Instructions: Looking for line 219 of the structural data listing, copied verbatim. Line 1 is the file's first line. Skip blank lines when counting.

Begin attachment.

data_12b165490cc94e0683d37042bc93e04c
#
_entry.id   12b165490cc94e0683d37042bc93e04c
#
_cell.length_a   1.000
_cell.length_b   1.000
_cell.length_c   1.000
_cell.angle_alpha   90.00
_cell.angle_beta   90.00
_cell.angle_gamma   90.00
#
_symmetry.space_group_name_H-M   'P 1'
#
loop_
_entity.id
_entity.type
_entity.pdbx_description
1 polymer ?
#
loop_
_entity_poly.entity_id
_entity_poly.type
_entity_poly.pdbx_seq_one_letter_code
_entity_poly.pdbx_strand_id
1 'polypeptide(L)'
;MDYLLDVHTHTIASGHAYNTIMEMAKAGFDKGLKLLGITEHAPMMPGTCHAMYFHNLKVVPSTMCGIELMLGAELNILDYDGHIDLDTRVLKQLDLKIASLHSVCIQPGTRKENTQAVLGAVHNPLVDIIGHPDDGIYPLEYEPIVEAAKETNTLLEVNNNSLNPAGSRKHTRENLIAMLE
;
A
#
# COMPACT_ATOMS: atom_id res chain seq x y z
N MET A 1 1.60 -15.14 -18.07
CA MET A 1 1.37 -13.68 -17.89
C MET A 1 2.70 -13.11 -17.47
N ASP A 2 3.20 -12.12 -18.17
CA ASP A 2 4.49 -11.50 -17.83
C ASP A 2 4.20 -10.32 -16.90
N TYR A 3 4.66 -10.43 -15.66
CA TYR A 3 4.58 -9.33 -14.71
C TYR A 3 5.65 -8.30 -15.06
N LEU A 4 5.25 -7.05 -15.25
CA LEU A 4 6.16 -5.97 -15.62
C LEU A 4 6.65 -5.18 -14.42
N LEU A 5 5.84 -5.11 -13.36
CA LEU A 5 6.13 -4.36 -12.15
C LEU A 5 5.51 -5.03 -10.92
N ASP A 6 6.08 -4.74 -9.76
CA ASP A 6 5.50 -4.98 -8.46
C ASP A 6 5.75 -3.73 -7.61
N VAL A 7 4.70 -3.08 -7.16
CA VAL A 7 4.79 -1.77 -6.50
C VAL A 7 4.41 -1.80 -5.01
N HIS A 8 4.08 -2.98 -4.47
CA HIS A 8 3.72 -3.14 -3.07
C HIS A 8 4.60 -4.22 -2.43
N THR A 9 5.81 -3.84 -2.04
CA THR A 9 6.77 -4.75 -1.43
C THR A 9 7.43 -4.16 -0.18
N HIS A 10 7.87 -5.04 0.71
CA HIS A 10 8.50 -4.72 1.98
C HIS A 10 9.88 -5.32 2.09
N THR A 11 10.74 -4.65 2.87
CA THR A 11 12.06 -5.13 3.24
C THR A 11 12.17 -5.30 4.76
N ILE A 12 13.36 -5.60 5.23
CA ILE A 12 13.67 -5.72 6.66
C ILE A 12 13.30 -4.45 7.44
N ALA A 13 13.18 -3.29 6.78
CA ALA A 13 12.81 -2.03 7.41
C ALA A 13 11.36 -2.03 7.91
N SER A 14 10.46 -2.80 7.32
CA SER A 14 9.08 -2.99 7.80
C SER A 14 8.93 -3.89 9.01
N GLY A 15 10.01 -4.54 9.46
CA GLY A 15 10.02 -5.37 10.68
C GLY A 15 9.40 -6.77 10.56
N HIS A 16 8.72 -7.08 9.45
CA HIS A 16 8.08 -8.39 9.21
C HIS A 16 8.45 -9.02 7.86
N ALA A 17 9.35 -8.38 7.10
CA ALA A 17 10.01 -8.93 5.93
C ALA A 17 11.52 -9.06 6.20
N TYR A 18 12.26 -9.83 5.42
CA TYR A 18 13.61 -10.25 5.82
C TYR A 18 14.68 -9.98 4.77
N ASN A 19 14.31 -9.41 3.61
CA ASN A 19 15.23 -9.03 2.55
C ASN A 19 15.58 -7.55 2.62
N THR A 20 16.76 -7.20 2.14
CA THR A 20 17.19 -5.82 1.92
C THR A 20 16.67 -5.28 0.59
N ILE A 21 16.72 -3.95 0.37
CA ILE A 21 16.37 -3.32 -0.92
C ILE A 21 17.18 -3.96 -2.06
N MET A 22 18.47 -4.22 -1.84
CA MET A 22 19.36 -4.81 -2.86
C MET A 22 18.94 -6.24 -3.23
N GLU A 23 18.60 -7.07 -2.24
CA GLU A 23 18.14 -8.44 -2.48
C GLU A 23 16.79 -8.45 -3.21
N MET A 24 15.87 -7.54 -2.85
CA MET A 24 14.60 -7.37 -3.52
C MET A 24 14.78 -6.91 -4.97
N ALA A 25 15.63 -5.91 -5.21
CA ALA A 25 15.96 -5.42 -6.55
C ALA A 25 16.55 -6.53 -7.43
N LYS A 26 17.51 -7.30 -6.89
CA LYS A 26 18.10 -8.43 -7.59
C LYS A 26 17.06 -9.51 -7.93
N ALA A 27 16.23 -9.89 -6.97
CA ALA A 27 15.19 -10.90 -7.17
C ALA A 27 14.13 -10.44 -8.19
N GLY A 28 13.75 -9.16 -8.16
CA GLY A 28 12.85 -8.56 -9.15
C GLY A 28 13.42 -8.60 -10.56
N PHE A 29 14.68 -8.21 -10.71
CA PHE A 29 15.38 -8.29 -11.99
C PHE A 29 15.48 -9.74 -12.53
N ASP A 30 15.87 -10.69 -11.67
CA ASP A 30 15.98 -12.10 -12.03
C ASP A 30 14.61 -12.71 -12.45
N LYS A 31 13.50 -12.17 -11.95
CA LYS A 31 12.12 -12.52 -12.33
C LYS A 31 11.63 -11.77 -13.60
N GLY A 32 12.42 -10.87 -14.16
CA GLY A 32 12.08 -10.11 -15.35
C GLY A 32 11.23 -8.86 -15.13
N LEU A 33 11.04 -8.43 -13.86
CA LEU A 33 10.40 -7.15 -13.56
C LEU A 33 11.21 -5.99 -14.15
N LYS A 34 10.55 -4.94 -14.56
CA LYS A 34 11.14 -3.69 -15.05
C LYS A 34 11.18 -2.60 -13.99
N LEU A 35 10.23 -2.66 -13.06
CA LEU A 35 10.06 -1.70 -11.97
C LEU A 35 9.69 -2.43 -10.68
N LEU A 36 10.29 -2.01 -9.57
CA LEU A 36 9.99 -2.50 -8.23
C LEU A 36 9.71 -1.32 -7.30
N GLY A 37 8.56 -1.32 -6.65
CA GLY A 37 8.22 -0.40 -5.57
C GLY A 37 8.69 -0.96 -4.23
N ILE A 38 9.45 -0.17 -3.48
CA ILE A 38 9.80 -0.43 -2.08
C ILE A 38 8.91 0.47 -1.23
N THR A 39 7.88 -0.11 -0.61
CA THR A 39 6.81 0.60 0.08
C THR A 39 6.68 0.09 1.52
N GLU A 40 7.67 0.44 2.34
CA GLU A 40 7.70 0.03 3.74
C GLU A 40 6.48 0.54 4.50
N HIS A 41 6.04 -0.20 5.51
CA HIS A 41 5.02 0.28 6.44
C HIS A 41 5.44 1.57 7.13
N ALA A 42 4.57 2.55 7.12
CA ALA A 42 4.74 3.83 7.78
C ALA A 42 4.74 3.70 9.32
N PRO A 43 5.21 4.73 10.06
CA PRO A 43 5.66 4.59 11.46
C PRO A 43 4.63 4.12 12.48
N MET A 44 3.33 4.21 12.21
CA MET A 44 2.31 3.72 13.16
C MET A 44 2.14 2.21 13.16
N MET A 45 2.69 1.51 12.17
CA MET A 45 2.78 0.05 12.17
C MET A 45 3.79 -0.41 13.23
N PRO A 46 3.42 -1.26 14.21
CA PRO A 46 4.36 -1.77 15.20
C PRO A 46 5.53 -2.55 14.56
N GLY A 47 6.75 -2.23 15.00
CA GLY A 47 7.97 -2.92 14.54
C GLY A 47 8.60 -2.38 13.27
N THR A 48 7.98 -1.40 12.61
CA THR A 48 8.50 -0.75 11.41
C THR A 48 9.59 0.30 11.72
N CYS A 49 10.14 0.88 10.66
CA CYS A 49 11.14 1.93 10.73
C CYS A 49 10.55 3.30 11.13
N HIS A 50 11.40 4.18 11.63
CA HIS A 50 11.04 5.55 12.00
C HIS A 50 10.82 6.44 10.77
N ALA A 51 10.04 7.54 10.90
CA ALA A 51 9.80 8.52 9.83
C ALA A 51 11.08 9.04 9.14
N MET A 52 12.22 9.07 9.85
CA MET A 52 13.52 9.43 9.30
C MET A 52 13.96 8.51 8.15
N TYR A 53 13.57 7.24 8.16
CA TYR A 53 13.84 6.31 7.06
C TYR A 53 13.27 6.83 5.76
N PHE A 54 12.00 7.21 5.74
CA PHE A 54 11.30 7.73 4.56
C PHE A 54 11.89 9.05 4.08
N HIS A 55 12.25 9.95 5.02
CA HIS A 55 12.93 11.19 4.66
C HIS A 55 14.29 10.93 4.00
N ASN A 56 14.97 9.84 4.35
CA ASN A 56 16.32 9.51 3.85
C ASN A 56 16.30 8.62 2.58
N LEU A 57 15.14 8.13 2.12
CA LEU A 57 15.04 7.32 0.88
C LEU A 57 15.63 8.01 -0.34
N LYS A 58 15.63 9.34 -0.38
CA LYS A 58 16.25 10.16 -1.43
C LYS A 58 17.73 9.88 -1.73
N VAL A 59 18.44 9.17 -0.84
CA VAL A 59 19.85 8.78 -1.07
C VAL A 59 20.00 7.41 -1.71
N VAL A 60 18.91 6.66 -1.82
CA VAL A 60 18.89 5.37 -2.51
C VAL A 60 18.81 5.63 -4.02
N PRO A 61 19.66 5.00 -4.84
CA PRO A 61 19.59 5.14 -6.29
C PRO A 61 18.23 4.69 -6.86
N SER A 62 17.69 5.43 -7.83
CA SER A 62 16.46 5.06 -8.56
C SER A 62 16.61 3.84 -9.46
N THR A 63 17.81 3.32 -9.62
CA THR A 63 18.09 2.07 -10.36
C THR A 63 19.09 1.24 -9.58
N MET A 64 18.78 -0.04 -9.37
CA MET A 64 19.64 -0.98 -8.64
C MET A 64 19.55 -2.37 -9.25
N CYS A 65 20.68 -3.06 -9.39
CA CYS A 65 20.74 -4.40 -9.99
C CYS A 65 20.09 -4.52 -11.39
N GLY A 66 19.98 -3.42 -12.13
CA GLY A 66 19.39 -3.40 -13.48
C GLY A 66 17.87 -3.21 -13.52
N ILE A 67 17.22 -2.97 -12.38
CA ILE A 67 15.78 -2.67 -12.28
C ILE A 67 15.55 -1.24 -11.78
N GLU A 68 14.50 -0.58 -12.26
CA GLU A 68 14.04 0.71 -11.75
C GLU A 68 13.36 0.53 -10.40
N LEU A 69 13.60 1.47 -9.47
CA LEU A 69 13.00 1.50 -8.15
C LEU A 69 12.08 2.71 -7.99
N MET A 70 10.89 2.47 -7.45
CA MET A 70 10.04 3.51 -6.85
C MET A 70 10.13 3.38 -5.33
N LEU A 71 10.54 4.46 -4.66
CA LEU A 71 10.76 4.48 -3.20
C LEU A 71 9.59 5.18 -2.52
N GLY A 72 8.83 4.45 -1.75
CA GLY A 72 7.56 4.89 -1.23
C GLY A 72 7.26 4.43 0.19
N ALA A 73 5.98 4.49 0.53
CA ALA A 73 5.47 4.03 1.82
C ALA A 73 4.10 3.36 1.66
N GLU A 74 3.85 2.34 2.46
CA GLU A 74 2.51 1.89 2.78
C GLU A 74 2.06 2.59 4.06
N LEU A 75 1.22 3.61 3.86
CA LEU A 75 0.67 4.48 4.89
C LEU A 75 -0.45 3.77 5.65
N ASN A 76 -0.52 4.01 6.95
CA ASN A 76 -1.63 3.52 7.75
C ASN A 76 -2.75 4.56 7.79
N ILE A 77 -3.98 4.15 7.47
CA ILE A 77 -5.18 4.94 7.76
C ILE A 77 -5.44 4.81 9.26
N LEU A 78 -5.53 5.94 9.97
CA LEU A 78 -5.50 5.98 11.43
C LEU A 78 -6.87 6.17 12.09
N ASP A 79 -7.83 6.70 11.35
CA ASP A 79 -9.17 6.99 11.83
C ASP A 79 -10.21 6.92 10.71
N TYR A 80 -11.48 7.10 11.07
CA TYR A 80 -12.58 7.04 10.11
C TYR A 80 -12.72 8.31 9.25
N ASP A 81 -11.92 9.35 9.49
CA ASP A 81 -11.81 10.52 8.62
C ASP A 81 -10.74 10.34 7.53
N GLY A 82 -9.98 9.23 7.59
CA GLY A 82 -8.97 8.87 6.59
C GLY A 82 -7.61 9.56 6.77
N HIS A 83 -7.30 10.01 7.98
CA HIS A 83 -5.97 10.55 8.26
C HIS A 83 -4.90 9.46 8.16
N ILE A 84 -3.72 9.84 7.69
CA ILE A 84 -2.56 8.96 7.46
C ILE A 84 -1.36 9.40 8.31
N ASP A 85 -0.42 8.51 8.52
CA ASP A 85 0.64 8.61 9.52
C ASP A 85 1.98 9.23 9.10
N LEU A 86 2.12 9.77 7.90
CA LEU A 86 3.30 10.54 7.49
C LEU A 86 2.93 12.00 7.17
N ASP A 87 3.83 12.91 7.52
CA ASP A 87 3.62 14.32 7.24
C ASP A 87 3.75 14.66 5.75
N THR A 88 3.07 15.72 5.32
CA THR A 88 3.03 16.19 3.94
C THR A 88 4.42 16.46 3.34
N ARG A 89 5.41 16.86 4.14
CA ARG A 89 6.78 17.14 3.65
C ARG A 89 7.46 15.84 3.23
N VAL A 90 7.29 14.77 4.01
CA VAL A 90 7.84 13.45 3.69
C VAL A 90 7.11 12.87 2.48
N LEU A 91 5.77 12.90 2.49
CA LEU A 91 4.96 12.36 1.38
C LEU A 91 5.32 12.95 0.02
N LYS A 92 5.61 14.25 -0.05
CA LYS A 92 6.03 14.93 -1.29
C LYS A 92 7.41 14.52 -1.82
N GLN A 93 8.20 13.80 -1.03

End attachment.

C THR A 63 19.09 1.24 -9.58